Here's the other hint. I make sure students who are illustrators must publish a book before they can help illustrate another book this makes sure those artistic students get to publish also.

Our favorite part is the author chair reading the final bound product. The are so incredibly proud. They are the favorite books in the class.....

Teachers Role in the Writing Process


The teacher:

Provides background experiences so students will have the prerequisite knowledge to write about the topic.

Allows students to participate in decisions about topic, function, audience, and form

Defines the writing project clearly and specifies how it will be assessed

Teaches information about writing form

Provides opportunities for students to participate in idea gathering and organizing activities

Writes a class collaboration with students


The teacher:

Provides support, encouragement, and feedback

Emphasizes content over mechanics

Teaches students how to draft

Encourages students to cycle back to prewriting to gather more ideas or ahead to revise when needed


The teacher:

Organizes writing groups Teaches students how to function in writing groups

Participates in a writing group as any listener and reactor would

Provides feedback about the content of the writing and makes suggestions for revision

Insists that students make some revisions

Encourages students to cycle back to prewriting or drafting when necessary


The teacher:

Teaches students how to edit with partners

Prepares editing checklists for students

Assists students in locating and correcting mechanical errors

Diagnoses students errors and provides appropriate instruction

Corrects and remaining errors that students cannot correct


The teacher:

Arranges for genuine audiences for student writing

Does not serve only as a judge when receiving student writing

The Students Role in the Writing Process


Students write on topics based on their own experiences.

Students engage in reversal activities before writing.

Students identify the audience to whom they will write.

Students identify the purpose of the writing activity.

Students choose an appropriate form for their compositions based on audience and purpose.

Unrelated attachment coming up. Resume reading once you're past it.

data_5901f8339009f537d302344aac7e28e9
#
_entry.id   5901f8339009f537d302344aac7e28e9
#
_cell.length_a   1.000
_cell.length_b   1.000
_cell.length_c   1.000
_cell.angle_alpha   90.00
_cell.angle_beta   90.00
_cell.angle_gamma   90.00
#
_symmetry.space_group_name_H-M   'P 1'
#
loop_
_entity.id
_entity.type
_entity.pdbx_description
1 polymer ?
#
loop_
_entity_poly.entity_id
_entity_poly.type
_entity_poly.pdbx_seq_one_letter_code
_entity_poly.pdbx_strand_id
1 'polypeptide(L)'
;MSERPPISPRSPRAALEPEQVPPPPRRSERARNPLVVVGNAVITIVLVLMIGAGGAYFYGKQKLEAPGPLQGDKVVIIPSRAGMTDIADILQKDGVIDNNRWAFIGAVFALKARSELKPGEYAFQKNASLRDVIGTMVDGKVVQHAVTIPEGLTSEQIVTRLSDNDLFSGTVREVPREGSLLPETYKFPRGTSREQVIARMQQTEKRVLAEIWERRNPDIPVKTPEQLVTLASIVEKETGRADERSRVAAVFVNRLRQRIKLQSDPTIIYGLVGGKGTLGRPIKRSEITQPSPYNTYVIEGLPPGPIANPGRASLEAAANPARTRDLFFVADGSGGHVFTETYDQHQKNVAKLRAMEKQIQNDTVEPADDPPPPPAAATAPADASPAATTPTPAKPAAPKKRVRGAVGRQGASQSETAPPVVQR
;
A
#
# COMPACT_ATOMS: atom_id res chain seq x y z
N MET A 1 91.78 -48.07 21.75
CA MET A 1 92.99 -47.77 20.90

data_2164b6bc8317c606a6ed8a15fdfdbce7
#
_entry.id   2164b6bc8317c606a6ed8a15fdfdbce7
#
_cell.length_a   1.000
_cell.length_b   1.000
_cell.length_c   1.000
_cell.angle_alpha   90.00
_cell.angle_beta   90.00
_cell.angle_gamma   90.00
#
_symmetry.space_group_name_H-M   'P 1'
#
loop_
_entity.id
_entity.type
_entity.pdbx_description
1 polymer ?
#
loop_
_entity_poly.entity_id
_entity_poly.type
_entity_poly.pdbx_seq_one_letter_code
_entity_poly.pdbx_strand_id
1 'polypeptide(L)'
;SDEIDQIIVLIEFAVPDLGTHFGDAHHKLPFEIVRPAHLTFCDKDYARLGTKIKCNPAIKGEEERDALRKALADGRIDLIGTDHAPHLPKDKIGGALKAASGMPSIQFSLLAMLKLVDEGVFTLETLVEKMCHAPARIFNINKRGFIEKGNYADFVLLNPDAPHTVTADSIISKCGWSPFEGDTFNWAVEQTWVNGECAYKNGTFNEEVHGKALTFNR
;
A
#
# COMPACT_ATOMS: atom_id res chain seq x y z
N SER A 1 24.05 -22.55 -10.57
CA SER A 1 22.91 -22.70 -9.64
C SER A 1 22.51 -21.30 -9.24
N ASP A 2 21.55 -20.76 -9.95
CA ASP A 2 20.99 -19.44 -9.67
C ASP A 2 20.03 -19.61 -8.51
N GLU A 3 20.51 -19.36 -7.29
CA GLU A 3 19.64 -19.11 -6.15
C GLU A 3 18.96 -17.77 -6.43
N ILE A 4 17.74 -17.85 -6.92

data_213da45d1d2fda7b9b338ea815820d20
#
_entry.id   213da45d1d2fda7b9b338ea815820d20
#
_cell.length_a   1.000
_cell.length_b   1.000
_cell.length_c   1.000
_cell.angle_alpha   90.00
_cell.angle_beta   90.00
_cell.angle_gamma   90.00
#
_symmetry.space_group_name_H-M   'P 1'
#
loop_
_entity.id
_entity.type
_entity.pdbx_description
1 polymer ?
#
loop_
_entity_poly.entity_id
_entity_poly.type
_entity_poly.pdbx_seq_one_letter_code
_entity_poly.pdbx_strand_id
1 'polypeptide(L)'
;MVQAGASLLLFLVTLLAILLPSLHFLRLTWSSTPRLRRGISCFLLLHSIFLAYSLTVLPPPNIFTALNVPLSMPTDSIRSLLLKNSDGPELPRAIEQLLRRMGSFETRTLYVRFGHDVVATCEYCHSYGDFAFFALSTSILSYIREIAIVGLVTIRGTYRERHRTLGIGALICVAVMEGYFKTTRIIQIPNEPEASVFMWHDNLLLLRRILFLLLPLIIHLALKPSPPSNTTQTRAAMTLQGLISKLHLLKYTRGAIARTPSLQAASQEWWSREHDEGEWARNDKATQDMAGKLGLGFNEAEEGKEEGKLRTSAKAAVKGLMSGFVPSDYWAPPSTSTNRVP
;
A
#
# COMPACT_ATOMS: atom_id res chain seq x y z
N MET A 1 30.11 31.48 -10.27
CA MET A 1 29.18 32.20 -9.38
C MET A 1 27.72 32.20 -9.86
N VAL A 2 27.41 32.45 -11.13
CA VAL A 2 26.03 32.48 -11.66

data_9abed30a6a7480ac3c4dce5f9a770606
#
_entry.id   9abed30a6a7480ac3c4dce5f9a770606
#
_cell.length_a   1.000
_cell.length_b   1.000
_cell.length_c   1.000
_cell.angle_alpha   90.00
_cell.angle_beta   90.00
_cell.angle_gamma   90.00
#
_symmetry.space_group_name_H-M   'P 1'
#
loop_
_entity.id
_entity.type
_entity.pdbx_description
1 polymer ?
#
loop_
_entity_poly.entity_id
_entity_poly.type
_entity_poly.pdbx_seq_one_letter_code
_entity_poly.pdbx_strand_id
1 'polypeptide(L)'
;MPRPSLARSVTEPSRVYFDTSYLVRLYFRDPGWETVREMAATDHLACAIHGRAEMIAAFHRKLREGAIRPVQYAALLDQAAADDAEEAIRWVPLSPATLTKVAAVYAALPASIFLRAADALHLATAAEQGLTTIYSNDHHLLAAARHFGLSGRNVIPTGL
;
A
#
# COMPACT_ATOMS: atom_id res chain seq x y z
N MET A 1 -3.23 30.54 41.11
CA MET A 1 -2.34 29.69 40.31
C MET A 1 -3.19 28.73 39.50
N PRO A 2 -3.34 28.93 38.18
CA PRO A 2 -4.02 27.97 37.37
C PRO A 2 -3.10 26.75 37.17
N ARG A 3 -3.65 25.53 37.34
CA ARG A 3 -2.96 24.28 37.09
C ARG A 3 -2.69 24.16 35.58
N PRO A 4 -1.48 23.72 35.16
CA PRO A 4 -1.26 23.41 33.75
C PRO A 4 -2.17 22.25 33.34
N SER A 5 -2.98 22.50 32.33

Students write a rough draft.

Students emphasize content rather than mechanics


Students share their writing in writing groups.

Students participate constructively in discussions about classmates writing.

Students make changes in their compositions to reflect the reactions and comments of both teacher and classmates.

Between the first and final drafts, students make substantive rather that only minor changes.


Students proofread their own compositions.

Students help proofread classmates compositions.

Students increasingly identify and correct their own mechanical errors.


Students publish their writing in an appropriate form.

Students share their finished writing with an appropriate audience.

~Info on the Four Categories of Mini-Lessons~

Mini-lessons in K-3 should be mainly modeled in 4-5th they can be mostly conversational

Can be as simple as a talk and only a few minutes or can be much more involved.

Can be a lesson for only a few students that need it or can be whole group.

It seems the k-1-2 tends to be more whole group.

1.Procedural: dealing with the operation/management of the workshop

behavior during mini lesson and Writers Workshop

where to get materials.

how to use pocket chart

what to do when you are done with the story.

sharing rules

status of the class

how to use folder

2.Skills: conventions of the language










stretching a word to hear the sounds

concept of story- beginning, middle, and end

problem and its resolution

use correct spelling

use temporary spelling in draft if word is unknown

3.Qualities of Good Writing; examining models

Author studies-Reading and discussing good literature and how we can use what we discover in our writing. Here are some book totles and what they can be used to teach during the mini lesson.

Beginning, middle and end-

Cloudy With a Chance of Meatballs by Judi Barrett

Sun up, Sun down by Gail Gibbons

The Great Escape By Eileen Christelow

Rosies Walk by Pat Hutchins

Make Way for Ducklings by Robert McCloskey

Aladdin and the Magic Lamp By Deborah Hantzia

Problem and Solution-

Chrysanthemum by Kevin Henkes

The Fourth Pig Escape By Teresa Celsi

Martha Speaks By Susan Meddaugh

Leo the Late Bloomer by Robert Kraus

Elmer By David McKee

The Spider and the King by Carol Kruger

The Schoolyard Mystery By Elizabeth Levy

The Birthday Present by Virginia King

Frog and Toad Together Chapter Spring by Arnold Lobel

Spark student writing-

When I Was Young in the Mountains by Cynthia Rylant

Begin at the Beginning by Amy Schwartz

Joy Cowley Writes by Joy Cowley

The Important Book by Margaret Wise Brown

Extension to books-